Story time at camp: ‘The Giving Tree’ and ‘The Velveteen Rabbit’

At Bryn Mawr, we love tradition, and Friday nights are a favorite weekly tradition summer after summer. Every Friday of every summer, all campers and staff dress in white for Shabbat dinner. After enjoying brisket and matzo ball soup, we gather in the Apple O Theater for talent night and a story read by Jane.

Some of the stories Jane reads change from year to year as she discovers new books she knows campers will enjoy, but there are two best-beloved books without which no Bryn Mawr summer would be complete: “The Giving Tree,” by Shel Silverstein, and “The Velveteen Rabbit,” by Margery Williams.

“The Velveteen Rabbit” is traditionally read on the first Friday night of the summer. For those who may be unfamiliar with the story, it’s about a stuffed toy rabbit who learns that a toy becomes Real when it is truly loved by its owner – and “once you are Real you can’t become unreal again. It lasts for always.” It isn’t until the Rabbit is separated from his beloved owner that he learns what it really means to be loved and to be Real.

“The Giving Tree” is another story about a relationship between a child and a well-loved object – in this case, an apple tree who gives selflessly to the little boy she loves as he grows up and changes.

These two stories are treasured chapters of camp lore. Older girls know them practically by heart, and you’ll often hear them mentioned in the alma maters our Bunk One campers write for Color War Sing. And since many counselors grew up with these classic tales, they also love to hear them read and share them with their campers.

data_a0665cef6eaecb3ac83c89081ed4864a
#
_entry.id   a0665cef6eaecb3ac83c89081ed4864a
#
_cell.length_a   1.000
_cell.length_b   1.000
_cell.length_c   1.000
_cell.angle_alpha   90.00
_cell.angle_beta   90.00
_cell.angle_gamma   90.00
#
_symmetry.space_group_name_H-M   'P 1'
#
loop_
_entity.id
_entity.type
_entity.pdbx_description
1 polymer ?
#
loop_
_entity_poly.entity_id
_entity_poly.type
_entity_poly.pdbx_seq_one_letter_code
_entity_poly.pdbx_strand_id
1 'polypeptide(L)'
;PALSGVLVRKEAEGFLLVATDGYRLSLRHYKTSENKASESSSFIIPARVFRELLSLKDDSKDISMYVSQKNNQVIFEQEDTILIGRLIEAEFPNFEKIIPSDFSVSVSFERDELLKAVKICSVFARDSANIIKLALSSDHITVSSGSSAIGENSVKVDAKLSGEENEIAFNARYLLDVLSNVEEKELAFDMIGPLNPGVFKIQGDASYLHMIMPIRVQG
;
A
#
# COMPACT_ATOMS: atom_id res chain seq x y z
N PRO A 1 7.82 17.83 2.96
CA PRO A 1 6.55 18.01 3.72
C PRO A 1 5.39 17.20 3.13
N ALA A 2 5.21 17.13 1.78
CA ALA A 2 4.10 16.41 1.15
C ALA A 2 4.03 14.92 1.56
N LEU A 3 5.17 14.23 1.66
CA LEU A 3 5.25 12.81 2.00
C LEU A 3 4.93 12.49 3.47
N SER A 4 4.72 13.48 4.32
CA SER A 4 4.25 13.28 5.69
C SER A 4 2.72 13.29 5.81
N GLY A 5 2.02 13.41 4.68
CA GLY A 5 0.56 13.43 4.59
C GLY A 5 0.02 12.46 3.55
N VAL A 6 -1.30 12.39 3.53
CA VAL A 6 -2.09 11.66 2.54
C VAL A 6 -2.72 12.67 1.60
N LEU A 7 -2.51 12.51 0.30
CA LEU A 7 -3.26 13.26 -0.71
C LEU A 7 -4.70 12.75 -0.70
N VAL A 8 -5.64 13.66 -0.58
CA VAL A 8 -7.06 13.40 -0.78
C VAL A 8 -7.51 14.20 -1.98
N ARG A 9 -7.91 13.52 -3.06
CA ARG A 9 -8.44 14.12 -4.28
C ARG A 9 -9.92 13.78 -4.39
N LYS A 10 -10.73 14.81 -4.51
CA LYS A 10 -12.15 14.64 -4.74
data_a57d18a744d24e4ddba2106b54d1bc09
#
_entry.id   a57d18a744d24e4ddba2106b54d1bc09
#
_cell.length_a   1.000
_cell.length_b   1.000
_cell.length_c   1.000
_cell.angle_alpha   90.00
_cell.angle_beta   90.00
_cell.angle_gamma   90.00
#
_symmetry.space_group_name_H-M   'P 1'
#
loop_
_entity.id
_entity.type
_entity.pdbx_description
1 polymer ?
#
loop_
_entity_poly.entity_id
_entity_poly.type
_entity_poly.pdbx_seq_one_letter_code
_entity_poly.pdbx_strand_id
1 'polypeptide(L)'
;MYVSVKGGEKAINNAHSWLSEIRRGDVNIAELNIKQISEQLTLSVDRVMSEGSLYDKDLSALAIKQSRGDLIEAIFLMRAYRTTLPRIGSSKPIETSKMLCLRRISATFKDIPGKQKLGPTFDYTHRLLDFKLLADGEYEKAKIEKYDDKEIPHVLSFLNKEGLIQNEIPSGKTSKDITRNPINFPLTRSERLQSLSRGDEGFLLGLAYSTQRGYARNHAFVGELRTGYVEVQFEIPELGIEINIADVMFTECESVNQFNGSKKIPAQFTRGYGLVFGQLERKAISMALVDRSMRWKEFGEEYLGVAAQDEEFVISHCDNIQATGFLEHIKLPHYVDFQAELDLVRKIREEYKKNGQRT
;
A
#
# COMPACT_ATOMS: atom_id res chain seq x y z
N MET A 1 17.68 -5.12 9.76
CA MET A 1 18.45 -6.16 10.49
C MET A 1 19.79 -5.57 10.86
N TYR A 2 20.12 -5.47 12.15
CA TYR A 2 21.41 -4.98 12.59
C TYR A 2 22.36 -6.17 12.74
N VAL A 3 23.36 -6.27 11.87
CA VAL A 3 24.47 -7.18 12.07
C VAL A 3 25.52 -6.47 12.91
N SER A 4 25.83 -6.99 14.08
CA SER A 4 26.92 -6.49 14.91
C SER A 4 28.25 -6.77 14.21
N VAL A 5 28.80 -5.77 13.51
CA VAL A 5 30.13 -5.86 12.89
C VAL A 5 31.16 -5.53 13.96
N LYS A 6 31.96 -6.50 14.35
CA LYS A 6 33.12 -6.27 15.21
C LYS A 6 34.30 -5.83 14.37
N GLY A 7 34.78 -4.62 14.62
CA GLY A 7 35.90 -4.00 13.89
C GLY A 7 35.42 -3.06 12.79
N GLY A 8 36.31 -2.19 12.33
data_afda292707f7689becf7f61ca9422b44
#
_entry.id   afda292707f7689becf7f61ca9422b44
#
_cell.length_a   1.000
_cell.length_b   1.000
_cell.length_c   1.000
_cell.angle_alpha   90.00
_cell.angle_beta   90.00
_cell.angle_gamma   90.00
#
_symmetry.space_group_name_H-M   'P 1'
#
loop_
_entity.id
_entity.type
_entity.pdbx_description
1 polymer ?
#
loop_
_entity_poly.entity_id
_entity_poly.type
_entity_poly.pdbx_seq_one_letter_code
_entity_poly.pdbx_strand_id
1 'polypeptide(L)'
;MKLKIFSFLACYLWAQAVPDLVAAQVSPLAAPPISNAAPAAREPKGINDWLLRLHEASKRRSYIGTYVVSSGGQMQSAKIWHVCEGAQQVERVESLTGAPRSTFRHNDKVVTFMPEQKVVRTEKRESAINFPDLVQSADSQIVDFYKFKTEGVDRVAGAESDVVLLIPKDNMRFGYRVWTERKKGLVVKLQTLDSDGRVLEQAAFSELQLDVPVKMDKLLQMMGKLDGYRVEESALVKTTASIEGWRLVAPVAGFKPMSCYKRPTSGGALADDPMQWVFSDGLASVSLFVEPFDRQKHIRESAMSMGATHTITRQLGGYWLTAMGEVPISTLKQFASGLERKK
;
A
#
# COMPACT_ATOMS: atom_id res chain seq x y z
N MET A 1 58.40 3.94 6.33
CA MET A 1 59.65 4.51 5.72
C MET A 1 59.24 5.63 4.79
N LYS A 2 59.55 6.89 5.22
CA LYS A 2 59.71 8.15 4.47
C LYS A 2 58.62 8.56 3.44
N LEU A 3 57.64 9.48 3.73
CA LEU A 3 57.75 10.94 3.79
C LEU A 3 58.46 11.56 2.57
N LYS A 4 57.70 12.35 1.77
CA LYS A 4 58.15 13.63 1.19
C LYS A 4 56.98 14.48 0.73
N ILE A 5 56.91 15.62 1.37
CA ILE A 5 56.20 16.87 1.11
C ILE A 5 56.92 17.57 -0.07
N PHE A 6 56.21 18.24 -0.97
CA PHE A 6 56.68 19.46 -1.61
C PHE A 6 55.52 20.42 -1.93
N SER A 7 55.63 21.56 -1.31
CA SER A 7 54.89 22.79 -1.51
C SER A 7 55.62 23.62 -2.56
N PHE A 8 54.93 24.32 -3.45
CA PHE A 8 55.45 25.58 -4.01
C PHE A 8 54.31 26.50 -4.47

But it isn’t just the stories themselves that are important – it’s their messages. “The Giving Tree” and “The Velveteen Rabbit” have become traditional stories at camp because they illustrate the most important value we want our campers to hold dear: what it means to love and care for someone else. In “The Giving Tree,” the tree shows her love for the little boy time and time again by giving up parts of herself – her apples, her branches, her trunk. In the end, she has nothing left of herself but a stump, but she is content because she is with the person she loves, and that is enough. And in “The Velveteen Rabbit,” the Rabbit is granted his greatest wish – to become a Real rabbit – because he became Real in the heart of the child who loved him so much.

We’re proud that Bryn Mawr is so spirited, has such a wonderful facility and offers such a wide variety of activities and programs. But nothing makes us more proud than hearing campers talking to one another about “The Giving Tree” or “The Velveteen Rabbit” and knowing that they have learned the importance of caring for one another. We love that campers treasure these stories and look forward to hearing them each year – and we especially appreciate seeing our campers carry these messages of love and giving into their daily lives, at camp, at school and at home.

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